Doctor insights on:
Why Would Cholesterol Go Up Suddenly
Genes, aging & foods: Cholesterol goes up the older we get & from inherited genes from our parents. Cholesterol also goes up because of eating fatty & oily foods, certain dairy products, fats from meats, poultry & some seafood. The liver makes cholesterol out of above foods. Remember to look at the good cholesterol HDL (protects) and the bad cholesterol LDL (causes blockages). ...Read more
I've been here so many bad things about cholesterol going on now why ain't they doing anything about it?
Yes they are: Well they are doing something about it, including the patient education, cholesterol lowering drugs, and other means of control. ...Read more
My ttsh levels have been high for almost one year. Cholesterol levels keep going up as well could they be connected?
Cholesterol: A single high fat meal can cause transient increases in blood cholesterol levels. ...Read more
There are: Universally accepted ranged for cholesterol.Get a more detailed answer ›
Is there a way to find out why did my cholesterol level go down even though I did not exercise or diet?
Cholesterol: Cholesterol level is not a constant. It varies with body physiologic state. ...Read more
If you eat two or three slices of cheese for a week. Will your cholesterol go up right away or in a week?
Not immediately: Your triglycerides might go up immediately with heavy cheese intake, but the LDL cholesterol (this is the cholesterol most affected by saturated fat intake) would go up more slowly. You would need to eat more cheese than just two slices a day for a week to see a difference there. ...Read more
I rarely go over 300 mg of cholesterol but today ihad a big lunch. Went way over. Will this ruin everything I've been doing missed my workout too?
Misinformed?: Eating cholesterol does not raise your body's cholesterol. This was a myth we all grew up with but has repeatedly been debunked. Cholesterol becomes fats and proteins in the stomach. Your genetics and the liver direct his much cholesterol you make. The food that influences this for the worst are sugars and excess carbohydrates. ...Read more
Holesterol comes from two sources: your body and food. Your liver and other cells in your body make about 75 percent of blood cholesterol. The other 25 percent comes from the foods you eat. Cholesterol is only found in animal products.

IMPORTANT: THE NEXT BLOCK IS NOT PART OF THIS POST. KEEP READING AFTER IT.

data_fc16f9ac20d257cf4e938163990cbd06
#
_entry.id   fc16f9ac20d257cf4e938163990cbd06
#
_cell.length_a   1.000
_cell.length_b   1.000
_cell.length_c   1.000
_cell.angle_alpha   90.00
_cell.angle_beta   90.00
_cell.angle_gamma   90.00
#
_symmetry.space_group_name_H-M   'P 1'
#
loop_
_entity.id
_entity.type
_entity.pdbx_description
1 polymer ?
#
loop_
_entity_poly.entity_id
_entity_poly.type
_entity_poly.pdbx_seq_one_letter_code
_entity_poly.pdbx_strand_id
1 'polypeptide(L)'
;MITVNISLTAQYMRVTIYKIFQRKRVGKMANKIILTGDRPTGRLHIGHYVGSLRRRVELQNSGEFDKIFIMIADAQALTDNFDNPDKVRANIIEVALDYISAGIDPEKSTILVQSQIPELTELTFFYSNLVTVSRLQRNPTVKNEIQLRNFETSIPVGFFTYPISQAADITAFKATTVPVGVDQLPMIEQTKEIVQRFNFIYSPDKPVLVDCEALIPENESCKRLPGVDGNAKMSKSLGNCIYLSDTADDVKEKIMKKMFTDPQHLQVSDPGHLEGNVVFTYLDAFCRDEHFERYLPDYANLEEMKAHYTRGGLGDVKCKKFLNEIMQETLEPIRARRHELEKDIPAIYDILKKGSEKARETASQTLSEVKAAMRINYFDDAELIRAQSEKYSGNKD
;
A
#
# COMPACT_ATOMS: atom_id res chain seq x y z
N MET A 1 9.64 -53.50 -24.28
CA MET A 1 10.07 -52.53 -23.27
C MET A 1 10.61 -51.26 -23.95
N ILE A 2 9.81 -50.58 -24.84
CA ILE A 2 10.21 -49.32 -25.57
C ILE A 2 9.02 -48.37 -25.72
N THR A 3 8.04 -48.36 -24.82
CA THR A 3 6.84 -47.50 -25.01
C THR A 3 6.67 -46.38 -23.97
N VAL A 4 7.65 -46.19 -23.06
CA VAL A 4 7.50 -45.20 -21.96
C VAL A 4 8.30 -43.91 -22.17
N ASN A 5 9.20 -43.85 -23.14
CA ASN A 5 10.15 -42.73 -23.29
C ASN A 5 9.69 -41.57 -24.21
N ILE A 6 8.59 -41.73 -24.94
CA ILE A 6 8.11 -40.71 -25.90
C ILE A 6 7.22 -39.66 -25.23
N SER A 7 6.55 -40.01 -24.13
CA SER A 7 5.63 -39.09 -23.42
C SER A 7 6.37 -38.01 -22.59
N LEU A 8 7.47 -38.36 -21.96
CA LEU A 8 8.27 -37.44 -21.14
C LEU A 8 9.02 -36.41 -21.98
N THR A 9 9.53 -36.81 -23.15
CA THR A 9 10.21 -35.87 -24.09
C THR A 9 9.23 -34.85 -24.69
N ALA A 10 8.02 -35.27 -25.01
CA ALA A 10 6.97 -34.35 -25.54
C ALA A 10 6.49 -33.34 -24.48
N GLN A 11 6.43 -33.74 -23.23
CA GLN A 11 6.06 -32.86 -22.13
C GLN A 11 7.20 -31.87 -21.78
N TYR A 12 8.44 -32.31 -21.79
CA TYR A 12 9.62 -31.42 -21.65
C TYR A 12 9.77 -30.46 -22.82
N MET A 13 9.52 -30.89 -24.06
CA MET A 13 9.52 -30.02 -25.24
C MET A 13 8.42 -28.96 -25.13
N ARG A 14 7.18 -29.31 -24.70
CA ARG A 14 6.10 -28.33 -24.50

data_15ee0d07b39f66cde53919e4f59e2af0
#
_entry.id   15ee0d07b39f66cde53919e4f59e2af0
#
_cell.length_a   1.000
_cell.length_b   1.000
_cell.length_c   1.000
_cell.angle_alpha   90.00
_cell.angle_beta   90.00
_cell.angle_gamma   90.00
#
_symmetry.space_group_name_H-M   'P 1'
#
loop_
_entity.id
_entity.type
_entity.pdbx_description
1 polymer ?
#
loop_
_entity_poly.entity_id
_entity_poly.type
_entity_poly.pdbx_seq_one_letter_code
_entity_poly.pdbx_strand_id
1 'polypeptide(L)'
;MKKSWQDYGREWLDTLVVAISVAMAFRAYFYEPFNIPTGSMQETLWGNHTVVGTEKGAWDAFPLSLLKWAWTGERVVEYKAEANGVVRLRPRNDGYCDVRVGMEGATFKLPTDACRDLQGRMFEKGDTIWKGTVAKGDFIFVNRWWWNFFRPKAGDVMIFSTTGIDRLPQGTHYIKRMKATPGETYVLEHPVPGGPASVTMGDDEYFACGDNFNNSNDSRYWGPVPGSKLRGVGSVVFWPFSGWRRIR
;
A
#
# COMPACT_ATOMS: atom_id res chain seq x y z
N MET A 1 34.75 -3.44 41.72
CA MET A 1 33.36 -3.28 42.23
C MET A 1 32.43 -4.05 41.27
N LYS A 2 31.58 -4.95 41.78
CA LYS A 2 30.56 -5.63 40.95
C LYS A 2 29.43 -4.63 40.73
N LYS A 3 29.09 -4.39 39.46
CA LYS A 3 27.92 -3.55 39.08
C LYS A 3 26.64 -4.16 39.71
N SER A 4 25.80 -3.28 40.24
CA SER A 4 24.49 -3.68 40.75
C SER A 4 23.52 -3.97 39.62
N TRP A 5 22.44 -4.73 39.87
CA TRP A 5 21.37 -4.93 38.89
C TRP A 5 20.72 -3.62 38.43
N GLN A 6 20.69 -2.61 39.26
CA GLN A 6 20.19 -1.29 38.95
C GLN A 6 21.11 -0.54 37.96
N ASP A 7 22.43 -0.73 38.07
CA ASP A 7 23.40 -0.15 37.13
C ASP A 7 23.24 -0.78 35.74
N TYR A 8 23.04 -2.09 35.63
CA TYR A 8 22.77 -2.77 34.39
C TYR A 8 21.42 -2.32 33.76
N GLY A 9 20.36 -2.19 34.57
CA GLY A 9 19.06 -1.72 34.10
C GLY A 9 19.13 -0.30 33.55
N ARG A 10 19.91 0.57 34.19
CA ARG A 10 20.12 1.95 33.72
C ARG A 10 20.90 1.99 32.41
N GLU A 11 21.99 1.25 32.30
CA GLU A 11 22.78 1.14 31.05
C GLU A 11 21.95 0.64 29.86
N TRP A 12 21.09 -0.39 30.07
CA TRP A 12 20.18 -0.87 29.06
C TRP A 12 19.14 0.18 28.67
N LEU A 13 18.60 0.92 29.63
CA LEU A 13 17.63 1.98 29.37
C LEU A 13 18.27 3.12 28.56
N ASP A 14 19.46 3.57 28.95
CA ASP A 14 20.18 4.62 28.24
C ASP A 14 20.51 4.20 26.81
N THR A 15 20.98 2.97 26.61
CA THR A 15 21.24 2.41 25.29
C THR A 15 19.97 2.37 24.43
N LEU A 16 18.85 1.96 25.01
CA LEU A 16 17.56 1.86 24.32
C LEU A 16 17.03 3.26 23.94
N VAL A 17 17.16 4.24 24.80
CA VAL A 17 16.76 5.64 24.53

A cholesterol screening measures your level of HDL and ldl. Hdl is the "good" cholesterol which helps keep the LDL (bad) cholesterol from getting lodged into your artery walls. A healthy level of HDL may also protect against heart attack and stroke, while low levels of HDL (less than 40 mg/dl for men and less than 50 mg/dl for women) have been shown to increase the risk of heart disease.
If you need to increase your HDL to your reach your goals, studies show that regular physical activity can help your body produce more hdls. Reducing trans fats and eating a balanced, nutritious diet is another way to increase hdl. If these measures are not enough to increase your HDL to goal, your healthcare practitioner may prescribe a medication specifically to increase your hdls.
Ldl cholesterol is the "bad" cholesterol. When too much of it circulates in the blood, it can clog arteries, increasing your risk of heart attack and stroke.
Ldl cholesterol is produced naturally by the body, but many people inherit genes from their mother, father or even grandparents that cause them to make too much. Eating saturated fat, trans fats and dietary cholesterol also increases how much you have. If high blood cholesterol runs in your family, lifestyle modifications may not be enough to help lower your LDL blood cholesterol. Everyone is different, so work with your doctor to find a treatment plan that's best for you.
Most importantly, having a good doest and exercise will lead to having higher hdl's. ...Read more
LDL, not Cholesterol: Cholesterol is a fat molecule manufactured by every animal cell, a building block of each cell membrane (enables membrane fluidity/movement without tearing), is fundamental to the survival of every animal cell. Lipoproteins (proteins which transport all fats in the water outside cells) is the correct issue for artery disease (e.g. Ldl ≤700 nmol/l, HDL ≥45 µmol/l). Cholesterol ↓$, but misleading. ...Read more
Depends: Depends on your age, other risk factors, and severity of cholesterol elevation. The first step is healthy life style: fruits and vegetables and daily exercise avoiding animal fats in particular and large amount of any fat in general. Get to and maintain ideal body weight if possible. If that fails and your risks are high, medication may be indicated. ...Read moreSee 1 more doctor answer
This is borderline high but whether it is of concern depends on the types of cholesterol (hdl, LDL & LDL particle subtypes) and other risk factors. The main cause of cardiovascular disease is not cholesterol but inflammation. See http://www. Sott. Net/article/242516-heart-surgeon-speaks-out-on-what-really-causes-heart-disease
& http://bit. Ly/19ufoos &
http://bit. Ly/13o0nkq. ...Read more
Everything you always wanted to know but were afraid to ask about reducing your cholesterol:
http://www. Mayoclinic. Com/health/high-blood-cholesterol/ds00178/dsection=lifestyle-and-home-remedies. ...Read more
Depends: Overall the number is borderline high but may not necessarily need to be treated. It depends on the breakdown, i.e. Ldl, HDL and non-hdl levels. It also depends on your risk factors, e.g. Hypertension, diabetes, heart or vascular disease, smoking and family history. ...Read moreSee 1 more doctor answer
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